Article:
MATERIAL AND METHODS
Cell culture reagents were purchased from Sigma-Aldrich (St. Louis, MO, USA). The testes of six healthy Holland Holstein calves (Harbin Modern Biological Technical Co., Ltd., Harbin, China) were obtained within 24 h after birth. The newborn calves were bled to death, their abdomens disinfected with iodine, and their testes harvested. The testes were cut from the fat pad and rinsed several times in physiological saline pre-warmed to 37°C, in which they were then transported to the laboratory, before being cooled to 4°C within 2 h. This study was undertaken in accordance with the guidelines of the Animal Ethics Committee of Northeast Agricultural University, Harbin, China, whose approval was obtained.
Preparation of the Sertoli cell feeder layer
We used a previously described method (Zheng et al., 2015) for the isolation and purification of Sertoli cells, which were cultured in Dulbecco’s modified Eagle’s medium/nutrient mixture F-12 (DMEM/F-12) supplemented with 10% fetal bovine serum (FBS), 2 mM
Isolation and purification of germline stem cells
The two-step differential adherence method was used to isolate and purify germline stem cells as described by Zheng et al. (2015), with some modifications. Briefly, the tunica albuginea was removed, and the seminiferous tubules were rinsed in phosphate-buffered saline (PBS), before being digested twice with 1.5 mg/mL collagenase and centrifuged at 200 g for 5 min. Cells were resuspended in PBS, filtered through a 74-μm nylon mesh, and washed twice with PBS. The cells, including germline stem cells, were subsequently resuspended in DMEM/F-12 supplemented with 10% FBS and 1% penicillin-streptomycin, and cultured on Petri dishes at 37°C for 3-4 h in a humidified atmosphere of 5% CO2. The supernatant was then collected and centrifuged at 200 g for 5 min. The pelleted germline stem cells were resuspended in DMEM/F-12, transferred to a second culture dish, and cultured for 24 h. The cells were collected and centrifuged for further use.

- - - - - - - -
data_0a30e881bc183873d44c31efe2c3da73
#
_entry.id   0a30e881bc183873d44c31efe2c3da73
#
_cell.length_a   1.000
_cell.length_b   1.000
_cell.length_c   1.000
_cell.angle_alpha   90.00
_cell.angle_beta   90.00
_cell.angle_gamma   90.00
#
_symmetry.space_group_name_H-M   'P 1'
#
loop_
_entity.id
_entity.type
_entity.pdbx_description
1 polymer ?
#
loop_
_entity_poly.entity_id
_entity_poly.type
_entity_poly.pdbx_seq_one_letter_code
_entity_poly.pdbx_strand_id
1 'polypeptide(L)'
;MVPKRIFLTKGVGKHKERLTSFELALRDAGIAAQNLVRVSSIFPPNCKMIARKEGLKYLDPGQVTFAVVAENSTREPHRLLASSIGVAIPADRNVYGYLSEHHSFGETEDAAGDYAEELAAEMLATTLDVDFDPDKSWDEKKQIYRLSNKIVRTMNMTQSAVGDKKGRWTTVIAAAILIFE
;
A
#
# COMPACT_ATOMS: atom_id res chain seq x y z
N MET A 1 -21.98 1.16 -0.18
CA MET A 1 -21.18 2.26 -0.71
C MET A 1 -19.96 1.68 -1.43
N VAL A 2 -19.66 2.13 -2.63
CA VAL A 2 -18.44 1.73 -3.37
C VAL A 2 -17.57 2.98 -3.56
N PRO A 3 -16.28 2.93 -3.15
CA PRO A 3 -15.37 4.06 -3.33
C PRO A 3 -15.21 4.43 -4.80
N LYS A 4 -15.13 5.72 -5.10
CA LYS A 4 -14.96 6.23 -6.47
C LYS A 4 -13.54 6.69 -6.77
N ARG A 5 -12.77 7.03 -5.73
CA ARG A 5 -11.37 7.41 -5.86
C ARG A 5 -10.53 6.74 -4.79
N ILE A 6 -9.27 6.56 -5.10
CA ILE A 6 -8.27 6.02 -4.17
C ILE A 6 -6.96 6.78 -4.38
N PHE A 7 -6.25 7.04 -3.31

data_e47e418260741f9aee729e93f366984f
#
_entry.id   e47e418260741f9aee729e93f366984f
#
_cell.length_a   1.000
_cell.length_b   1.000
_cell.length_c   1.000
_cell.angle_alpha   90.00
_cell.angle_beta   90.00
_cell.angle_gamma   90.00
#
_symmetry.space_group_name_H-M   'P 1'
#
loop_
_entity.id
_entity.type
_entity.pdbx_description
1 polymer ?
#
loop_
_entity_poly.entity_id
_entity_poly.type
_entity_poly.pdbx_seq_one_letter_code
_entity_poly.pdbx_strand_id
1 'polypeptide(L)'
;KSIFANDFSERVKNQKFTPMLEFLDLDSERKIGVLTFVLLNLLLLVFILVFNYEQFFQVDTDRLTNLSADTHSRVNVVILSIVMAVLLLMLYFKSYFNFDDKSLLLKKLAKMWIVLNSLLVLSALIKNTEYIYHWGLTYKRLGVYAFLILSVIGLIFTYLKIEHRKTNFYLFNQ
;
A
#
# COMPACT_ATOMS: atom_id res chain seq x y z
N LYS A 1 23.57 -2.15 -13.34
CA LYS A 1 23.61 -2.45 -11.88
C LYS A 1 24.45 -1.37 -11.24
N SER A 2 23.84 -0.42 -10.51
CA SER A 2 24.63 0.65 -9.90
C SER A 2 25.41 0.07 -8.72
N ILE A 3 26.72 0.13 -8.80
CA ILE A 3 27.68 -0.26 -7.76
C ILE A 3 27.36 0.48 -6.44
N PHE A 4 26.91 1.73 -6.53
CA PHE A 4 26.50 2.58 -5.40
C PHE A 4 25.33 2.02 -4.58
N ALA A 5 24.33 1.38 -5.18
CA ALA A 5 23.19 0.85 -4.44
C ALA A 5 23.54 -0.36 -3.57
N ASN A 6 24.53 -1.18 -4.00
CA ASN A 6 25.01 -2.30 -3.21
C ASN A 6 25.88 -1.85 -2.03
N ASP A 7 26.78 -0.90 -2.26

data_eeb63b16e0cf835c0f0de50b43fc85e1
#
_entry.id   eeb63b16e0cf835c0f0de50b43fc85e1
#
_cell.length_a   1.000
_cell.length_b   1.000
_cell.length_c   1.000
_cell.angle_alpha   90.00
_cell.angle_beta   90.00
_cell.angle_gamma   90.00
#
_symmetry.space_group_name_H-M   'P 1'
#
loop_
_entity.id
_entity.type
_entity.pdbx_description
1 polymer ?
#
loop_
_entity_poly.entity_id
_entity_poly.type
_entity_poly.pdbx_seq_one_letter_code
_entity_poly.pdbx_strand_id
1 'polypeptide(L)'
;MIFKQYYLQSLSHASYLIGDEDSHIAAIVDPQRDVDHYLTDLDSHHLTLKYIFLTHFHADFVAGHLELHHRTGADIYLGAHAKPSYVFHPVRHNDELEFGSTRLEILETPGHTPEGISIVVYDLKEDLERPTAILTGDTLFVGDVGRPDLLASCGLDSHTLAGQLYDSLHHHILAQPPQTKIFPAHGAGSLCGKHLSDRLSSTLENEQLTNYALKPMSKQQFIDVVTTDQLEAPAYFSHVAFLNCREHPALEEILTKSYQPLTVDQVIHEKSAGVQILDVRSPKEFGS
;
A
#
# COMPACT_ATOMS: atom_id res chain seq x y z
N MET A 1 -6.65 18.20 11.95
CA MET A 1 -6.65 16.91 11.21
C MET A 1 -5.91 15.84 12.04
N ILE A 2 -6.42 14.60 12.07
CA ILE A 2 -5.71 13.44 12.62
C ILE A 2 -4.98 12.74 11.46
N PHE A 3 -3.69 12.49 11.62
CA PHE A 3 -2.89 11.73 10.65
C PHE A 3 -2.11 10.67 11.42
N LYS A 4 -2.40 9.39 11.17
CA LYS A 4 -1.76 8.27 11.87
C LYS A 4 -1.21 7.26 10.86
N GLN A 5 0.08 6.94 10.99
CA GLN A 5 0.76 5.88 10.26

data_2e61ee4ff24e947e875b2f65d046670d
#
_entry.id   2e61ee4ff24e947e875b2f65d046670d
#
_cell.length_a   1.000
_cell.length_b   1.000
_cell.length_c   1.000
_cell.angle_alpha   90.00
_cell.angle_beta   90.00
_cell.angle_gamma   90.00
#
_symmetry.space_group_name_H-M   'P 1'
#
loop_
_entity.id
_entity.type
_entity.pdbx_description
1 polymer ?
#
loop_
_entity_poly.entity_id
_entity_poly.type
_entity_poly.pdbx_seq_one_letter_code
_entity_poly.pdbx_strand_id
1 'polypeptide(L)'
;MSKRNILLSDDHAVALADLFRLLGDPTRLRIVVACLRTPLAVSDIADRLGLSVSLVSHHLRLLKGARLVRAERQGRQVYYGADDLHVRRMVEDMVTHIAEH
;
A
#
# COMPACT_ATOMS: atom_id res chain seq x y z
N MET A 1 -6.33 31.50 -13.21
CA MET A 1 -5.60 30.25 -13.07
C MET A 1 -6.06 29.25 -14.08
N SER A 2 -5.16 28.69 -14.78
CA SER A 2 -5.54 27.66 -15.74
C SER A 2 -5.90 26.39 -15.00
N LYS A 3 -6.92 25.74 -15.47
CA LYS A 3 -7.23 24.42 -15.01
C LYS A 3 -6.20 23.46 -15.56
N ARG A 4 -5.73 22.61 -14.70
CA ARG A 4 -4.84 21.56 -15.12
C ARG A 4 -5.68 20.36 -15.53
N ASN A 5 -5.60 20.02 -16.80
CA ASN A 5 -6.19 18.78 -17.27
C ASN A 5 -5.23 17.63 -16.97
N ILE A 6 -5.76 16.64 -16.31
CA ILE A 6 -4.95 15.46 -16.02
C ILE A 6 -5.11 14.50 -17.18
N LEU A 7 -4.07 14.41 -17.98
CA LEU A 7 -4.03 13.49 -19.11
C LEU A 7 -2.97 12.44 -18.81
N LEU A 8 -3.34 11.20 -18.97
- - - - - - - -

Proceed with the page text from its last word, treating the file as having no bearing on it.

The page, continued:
Primary culture and subculture of germline stem cells
The germline stem cells obtained using the two-step differential adherence method had a purity >90%. These cells were resuspended in medium containing GDNF [DMEM/F-12 supplemented with 2% FBS, 2 mM
These colonies were digested with collagenase and transferred to the Sertoli cell feeder layer with a sterile glass pipette. Half of the subcultures were established in medium containing GDNF, and half in that containing LIF (DMEM/F-12 supplemented with 2% FBS, 2 mM